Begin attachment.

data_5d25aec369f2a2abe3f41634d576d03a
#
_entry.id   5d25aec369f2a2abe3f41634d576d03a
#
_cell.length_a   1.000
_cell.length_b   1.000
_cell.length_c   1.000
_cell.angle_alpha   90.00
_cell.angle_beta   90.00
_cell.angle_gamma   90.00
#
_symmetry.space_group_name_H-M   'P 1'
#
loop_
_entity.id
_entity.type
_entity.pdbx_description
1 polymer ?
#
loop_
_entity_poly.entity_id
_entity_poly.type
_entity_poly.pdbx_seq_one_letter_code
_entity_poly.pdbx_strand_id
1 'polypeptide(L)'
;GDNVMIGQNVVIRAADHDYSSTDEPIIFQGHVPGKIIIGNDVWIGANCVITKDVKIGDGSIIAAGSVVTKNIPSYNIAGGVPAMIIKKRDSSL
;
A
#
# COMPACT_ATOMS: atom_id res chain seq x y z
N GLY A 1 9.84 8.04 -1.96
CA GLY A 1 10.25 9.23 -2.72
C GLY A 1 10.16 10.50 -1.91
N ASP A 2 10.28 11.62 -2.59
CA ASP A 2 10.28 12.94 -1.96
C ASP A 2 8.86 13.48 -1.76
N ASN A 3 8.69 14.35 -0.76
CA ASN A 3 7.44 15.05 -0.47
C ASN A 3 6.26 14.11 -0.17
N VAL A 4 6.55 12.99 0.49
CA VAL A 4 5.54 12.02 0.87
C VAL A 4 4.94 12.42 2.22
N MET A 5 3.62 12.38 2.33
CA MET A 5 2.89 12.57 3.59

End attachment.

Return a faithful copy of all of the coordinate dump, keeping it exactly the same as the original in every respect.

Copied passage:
data_5d25aec369f2a2abe3f41634d576d03a
#
_entry.id   5d25aec369f2a2abe3f41634d576d03a
#
_cell.length_a   1.000
_cell.length_b   1.000
_cell.length_c   1.000
_cell.angle_alpha   90.00
_cell.angle_beta   90.00
_cell.angle_gamma   90.00
#
_symmetry.space_group_name_H-M   'P 1'
#
loop_
_entity.id
_entity.type
_entity.pdbx_description
1 polymer ?
#
loop_
_entity_poly.entity_id
_entity_poly.type
_entity_poly.pdbx_seq_one_letter_code
_entity_poly.pdbx_strand_id
1 'polypeptide(L)'
;GDNVMIGQNVVIRAADHDYSSTDEPIIFQGHVPGKIIIGNDVWIGANCVITKDVKIGDGSIIAAGSVVTKNIPSYNIAGGVPAMIIKKRDSSL
;
A
#
# COMPACT_ATOMS: atom_id res chain seq x y z
N GLY A 1 9.84 8.04 -1.96
CA GLY A 1 10.25 9.23 -2.72
C GLY A 1 10.16 10.50 -1.91
N ASP A 2 10.28 11.62 -2.59
CA ASP A 2 10.28 12.94 -1.96
C ASP A 2 8.86 13.48 -1.76
N ASN A 3 8.69 14.35 -0.76
CA ASN A 3 7.44 15.05 -0.47
C ASN A 3 6.26 14.11 -0.17
N VAL A 4 6.55 12.99 0.49
CA VAL A 4 5.54 12.02 0.87
C VAL A 4 4.94 12.42 2.22
N MET A 5 3.62 12.38 2.33
CA MET A 5 2.89 12.57 3.59